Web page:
Overall Status Terminated
Start Date 2006-01-01
Completion Date 2012-12-01
Primary Completion Date 2012-11-01
Phase Phase 4
Study Type Interventional
Primary Outcome
Measure Time Frame
Number of patients with infection 6 months
Secondary Outcome
Measure Time Frame
Number of patients with infection 1 week
Number of patients with infection 2 weeks
Number of patients with infection 4 weeks
Number of patients with infection 6 weeks
Number of patients with infection 12 weeks
Number of days between trauma and first antibiotic administration at dismissal from hospital, expected to be after 5 days
Number of days between trauma and operation At dismissal from hospital, expected to be after 5 days
Location of fracture At the end of surgery, expected to be after 90 minutes
Duration of surgery At the end of surgery, expected to be after 90 minutes
Number of patients with concomitant injuries At the end of surgery, expected to be after 90 minutes
Enrollment 217
Condition
Intervention

Intervention Type: Drug

Intervention Name: Amoxicillin/clavulanic acid

Description: Both groups receive amoxicillin/clavulanic acid 1.2 g intravenously every eight hours from admission up to 24 hours postoperatively. Group 1 then receives amoxicillin/clavulanic acid 625 mg orally every eight hours for four days.

Arm Group Label: 1

Intervention Type: Drug

Intervention Name: Amoxicillin plus placebo

Description: Both groups receive amoxicillin/clavulanic acid 1.2 g intravenously every eight hours from admission up to 24 hours postoperatively. Group 2 receives oral placebo using the same schedule for the same duration as group 1.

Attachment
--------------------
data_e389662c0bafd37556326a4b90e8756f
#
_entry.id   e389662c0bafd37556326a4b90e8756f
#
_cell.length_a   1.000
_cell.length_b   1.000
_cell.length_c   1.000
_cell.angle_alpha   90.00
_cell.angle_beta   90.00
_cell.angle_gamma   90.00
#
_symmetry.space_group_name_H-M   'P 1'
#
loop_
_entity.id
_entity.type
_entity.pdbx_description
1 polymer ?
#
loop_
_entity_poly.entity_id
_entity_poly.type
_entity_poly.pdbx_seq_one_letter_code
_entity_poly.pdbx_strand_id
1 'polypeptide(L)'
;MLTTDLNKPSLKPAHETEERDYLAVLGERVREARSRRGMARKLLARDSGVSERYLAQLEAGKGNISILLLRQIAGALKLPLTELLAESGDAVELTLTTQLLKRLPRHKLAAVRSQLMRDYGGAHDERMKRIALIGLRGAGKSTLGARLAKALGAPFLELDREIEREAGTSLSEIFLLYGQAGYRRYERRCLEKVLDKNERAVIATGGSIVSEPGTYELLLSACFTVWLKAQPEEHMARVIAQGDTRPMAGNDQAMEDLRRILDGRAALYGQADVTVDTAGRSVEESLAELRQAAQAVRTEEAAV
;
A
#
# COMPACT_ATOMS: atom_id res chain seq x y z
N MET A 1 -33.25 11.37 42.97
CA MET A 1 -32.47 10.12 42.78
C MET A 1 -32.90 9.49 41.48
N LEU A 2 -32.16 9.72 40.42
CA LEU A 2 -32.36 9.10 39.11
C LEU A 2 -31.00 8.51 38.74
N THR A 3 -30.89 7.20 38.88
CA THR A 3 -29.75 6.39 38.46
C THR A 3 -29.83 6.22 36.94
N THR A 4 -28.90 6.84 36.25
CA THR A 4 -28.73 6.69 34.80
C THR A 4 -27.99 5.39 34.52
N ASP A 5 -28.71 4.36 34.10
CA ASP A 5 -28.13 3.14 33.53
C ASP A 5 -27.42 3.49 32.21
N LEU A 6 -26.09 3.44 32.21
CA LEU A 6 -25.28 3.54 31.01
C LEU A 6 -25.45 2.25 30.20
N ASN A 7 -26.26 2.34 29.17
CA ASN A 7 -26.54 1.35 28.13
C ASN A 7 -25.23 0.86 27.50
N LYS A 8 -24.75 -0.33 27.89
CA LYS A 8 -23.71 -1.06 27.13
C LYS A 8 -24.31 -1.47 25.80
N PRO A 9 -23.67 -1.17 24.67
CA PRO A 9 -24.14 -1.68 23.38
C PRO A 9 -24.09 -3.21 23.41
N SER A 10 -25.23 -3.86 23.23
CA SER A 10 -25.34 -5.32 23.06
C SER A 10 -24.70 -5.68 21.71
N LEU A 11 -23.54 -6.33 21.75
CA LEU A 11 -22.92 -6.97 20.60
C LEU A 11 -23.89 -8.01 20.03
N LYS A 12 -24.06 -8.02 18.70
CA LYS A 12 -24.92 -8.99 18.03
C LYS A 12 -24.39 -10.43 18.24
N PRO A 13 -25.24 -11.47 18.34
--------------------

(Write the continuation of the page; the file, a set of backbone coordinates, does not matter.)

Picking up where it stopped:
Arm Group Label: 2

Eligibility

Criteria:

Inclusion Criteria: - Isolated orbital fracture, zygomatic fracture, mandibular fracture, or LeFort I/II/III fracture which requires surgical treatment - Written informed consent obtained Exclusion Criteria - Need of intensive care treatment - Presence of an acute bacterial infection - Gunshot wounds - Pathological fracture - Skull base fracture with rhinoliquorrhea or intracranial emphysema - History of malignancy or radiation to the head and neck area - Known hypersensitivity, allergy to penicillin or other beta-lactam antibiotics - Reduced body weight (<40kg or BMI<17), severe renal insufficiency (stage 4 according to the Kidney Disease Outcomes Quality Initiative (KDOQI)) - Insufficient patient compliance

Gender:

All

Minimum Age:

16 Years

Maximum Age:

N/A

Healthy Volunteers:

No

Overall Official
Location
Facility: Dep. of Oral and Maxillofacial Surgery, Bern University Hospital
Location Countries

Switzerland

Verification Date

2013-07-01

Responsible Party

Type: Sponsor

Keywords
Has Expanded Access No
Condition Browse
Number Of Arms 2
Arm Group

Label: 1

Type: Active Comparator

Description: Both groups receive amoxicillin/clavulanic acid 1.2 g intravenously every eight hours from admission up to 24 hours postoperatively. Group 1 then receives amoxicillin/clavulanic acid 625 mg orally every eight hours for four days.

Label: 2

Type: Placebo Comparator

Description: Both groups receive amoxicillin/clavulanic acid 1.2 g intravenously every eight hours from admission up to 24 hours postoperatively. Group 2 receives oral placebo using the same schedule for the same duration as group 1.

Study Design Info

Allocation: Randomized

Intervention Model: Parallel Assignment

Primary Purpose: Prevention

Masking: Quadruple (Participant, Care Provider, Investigator, Outcomes Assessor)

This information was retrieved directly from the website clinicaltrials.gov without any changes. If you have any requests to change, remove or update your study details, please contact [email protected]. As soon as a change is implemented on clinicaltrials.gov, this will be updated automatically on our website as well.

Clinical Research News